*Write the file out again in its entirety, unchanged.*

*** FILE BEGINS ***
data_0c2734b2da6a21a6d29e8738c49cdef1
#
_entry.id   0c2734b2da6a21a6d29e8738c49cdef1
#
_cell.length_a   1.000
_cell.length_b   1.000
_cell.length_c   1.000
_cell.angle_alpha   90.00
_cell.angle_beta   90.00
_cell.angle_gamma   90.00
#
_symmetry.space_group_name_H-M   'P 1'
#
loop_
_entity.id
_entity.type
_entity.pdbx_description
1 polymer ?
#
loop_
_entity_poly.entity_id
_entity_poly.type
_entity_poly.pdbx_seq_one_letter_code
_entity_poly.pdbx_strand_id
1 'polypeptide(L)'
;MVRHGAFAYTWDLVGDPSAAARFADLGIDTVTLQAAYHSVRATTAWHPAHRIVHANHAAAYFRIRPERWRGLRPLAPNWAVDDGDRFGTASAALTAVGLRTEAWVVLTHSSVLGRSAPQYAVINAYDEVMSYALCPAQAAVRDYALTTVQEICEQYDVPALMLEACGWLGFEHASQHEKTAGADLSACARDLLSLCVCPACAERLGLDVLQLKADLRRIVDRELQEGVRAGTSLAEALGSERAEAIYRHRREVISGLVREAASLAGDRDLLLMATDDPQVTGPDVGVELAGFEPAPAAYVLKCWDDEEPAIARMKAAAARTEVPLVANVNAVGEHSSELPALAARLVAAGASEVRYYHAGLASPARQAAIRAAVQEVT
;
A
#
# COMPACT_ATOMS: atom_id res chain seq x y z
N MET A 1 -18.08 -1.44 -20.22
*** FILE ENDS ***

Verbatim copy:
data_0c2734b2da6a21a6d29e8738c49cdef1
#
_entry.id   0c2734b2da6a21a6d29e8738c49cdef1
#
_cell.length_a   1.000
_cell.length_b   1.000
_cell.length_c   1.000
_cell.angle_alpha   90.00
_cell.angle_beta   90.00
_cell.angle_gamma   90.00
#
_symmetry.space_group_name_H-M   'P 1'
#
loop_
_entity.id
_entity.type
_entity.pdbx_description
1 polymer ?
#
loop_
_entity_poly.entity_id
_entity_poly.type
_entity_poly.pdbx_seq_one_letter_code
_entity_poly.pdbx_strand_id
1 'polypeptide(L)'
;MVRHGAFAYTWDLVGDPSAAARFADLGIDTVTLQAAYHSVRATTAWHPAHRIVHANHAAAYFRIRPERWRGLRPLAPNWAVDDGDRFGTASAALTAVGLRTEAWVVLTHSSVLGRSAPQYAVINAYDEVMSYALCPAQAAVRDYALTTVQEICEQYDVPALMLEACGWLGFEHASQHEKTAGADLSACARDLLSLCVCPACAERLGLDVLQLKADLRRIVDRELQEGVRAGTSLAEALGSERAEAIYRHRREVISGLVREAASLAGDRDLLLMATDDPQVTGPDVGVELAGFEPAPAAYVLKCWDDEEPAIARMKAAAARTEVPLVANVNAVGEHSSELPALAARLVAAGASEVRYYHAGLASPARQAAIRAAVQEVT
;
A
#
# COMPACT_ATOMS: atom_id res chain seq x y z
N MET A 1 -18.08 -1.44 -20.22